When World Cancer Day is marked, the data was released by the World Health Organization (WHO), which warns that in the last decades, the total number of people diagnosed with cancer has almost doubled, from about 10 million in 2000 to 19.3 million in 2020.
Today, one in five people in the world will develop cancer during their lifetime, says the WHO, who recognizes that the covid-19 pandemic has exacerbated problems with advanced diagnosis and lack of access to treatment.
“This occurs everywhere, but mainly in poorer countries. In addition to having to deal with the interruption in services, people living with cancer are also at greater risk of contracting severe forms of covid-19 and dying ”, underlines the organization.
A WHO survey conducted in 2020 indicated that cancer treatment was stopped by more than 40% in the countries analyzed during the pandemic.
The results of this research were supported by published studies that indicate that delays in diagnosis are common and that interruptions and abandonment of therapy have increased significantly, says the WHO, stressing, on the other hand, that enrollments in clinical trials and the production of research decreased.
According to WHO, the number of cancer deaths has also increased, from 6.2 million in 2000 to 10 million in 2020. More than one in six deaths worldwide is due to cancer.
WHO is holding today the first in a series of consultations to promote a new global initiative against breast cancer, which will be launched later this year.
“This collaborative effort between WHO, the International Agency for Research on Cancer (IARC), the International Atomic Energy Agency and other partners, will reduce deaths from breast cancer, promote breast health, improve timely detection and ensuring access to quality care, ”says WHO.
Although changes in lifestyle, such as unhealthy diets, insufficient physical activity, tobacco and alcohol have contributed to the increase in cancer burden, “a significant proportion can also be attributed to increased longevity, as the risk of developing cancer increases with age ”.
“This reinforces the need to invest in cancer prevention and control, with a focus on cancers such as breast, cervical and child cancers,” says the United Nations specialized public health agency.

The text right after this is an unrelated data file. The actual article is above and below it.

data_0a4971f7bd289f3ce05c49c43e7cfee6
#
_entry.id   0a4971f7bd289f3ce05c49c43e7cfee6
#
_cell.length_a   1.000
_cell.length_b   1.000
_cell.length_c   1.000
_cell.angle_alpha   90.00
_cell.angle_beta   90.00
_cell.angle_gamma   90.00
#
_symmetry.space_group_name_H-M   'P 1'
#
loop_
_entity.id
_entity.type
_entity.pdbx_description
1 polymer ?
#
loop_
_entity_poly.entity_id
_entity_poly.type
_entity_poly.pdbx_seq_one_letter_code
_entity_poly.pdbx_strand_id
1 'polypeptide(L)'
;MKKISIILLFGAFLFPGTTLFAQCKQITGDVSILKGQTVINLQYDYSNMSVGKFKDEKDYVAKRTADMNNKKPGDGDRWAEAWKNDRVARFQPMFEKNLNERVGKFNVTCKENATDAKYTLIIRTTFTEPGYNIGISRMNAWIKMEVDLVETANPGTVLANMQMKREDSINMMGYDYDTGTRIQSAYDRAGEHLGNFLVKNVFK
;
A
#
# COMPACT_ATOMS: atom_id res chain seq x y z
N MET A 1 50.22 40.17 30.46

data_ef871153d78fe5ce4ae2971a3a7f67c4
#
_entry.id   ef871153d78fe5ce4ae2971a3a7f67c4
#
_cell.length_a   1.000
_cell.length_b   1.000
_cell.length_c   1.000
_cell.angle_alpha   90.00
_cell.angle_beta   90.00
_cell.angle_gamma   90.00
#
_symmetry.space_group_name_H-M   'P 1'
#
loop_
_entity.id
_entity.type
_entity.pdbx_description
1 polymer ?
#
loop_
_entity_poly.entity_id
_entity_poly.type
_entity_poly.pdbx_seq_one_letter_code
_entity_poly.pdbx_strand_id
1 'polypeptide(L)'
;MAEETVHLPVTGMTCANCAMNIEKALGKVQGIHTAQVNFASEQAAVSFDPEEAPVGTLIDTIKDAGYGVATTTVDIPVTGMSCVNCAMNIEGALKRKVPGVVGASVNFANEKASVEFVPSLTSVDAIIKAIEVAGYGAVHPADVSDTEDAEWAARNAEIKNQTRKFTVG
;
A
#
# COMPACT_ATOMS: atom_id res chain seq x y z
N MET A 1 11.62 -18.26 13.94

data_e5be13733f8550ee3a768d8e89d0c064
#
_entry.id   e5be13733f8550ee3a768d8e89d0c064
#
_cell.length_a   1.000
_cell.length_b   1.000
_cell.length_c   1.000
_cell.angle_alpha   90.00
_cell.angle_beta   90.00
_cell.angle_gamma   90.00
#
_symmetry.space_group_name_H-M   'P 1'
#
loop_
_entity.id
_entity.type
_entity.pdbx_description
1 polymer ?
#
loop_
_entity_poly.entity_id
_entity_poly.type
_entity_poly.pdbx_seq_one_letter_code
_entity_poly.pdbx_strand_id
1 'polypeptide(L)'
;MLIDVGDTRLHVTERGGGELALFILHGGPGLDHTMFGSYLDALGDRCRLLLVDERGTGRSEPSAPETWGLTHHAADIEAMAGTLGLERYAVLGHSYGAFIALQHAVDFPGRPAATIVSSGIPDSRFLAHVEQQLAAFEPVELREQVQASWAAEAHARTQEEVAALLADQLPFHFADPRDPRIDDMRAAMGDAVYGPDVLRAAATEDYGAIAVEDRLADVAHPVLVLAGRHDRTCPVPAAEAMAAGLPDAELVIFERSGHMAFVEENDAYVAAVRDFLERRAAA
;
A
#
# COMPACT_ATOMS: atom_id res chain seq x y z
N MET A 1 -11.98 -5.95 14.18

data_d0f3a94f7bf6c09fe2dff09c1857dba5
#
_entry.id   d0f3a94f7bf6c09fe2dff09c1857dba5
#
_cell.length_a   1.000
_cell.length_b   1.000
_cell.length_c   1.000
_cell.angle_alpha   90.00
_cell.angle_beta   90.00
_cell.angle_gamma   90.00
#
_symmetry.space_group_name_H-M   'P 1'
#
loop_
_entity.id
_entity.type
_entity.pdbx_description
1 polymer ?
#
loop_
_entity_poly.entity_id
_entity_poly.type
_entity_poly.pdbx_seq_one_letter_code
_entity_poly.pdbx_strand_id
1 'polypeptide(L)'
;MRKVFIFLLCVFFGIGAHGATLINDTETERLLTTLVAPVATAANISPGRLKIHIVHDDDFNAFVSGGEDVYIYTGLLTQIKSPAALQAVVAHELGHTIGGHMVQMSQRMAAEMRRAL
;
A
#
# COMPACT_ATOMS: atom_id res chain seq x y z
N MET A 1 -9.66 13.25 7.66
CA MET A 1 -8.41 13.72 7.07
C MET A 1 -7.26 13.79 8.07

In the communication published on its website, WHO considers that World Cancer Day, with its slogan “I can and will”, is also an opportunity to show the organization’s commitment to other major global cancer programs, namely the cervical cancer and childhood cancer.
The WHO recalls that the adoption of the global strategy to accelerate the elimination of cervical cancer as a public health problem and its objectives and targets defined by the World Health Assembly in 2020 provided “an additional impetus” to efforts to combat this type of cancer.
The organization recalls the three goals set for 2030 – 90% of girls fully vaccinated with the HPV vaccine, 70% of women screened and 90% of women identified with cervical cancer receiving treatment – and recalls that cancer is also one of the leading causes of death in children and adolescents, with nearly 400,000 children diagnosed each year.
On International Child Cancer Day, February 15, WHO will launch a “how-to” guide for health policy makers and initiative managers on how to boost childhood cancer programs, a new assessment tool to facilitate uniform collection data and allow fast, real-time interpretation and an online information sharing center.
“Breast, cervical and infant cancers have a great chance of cure if diagnosed early and treated appropriately”, stresses the WHO.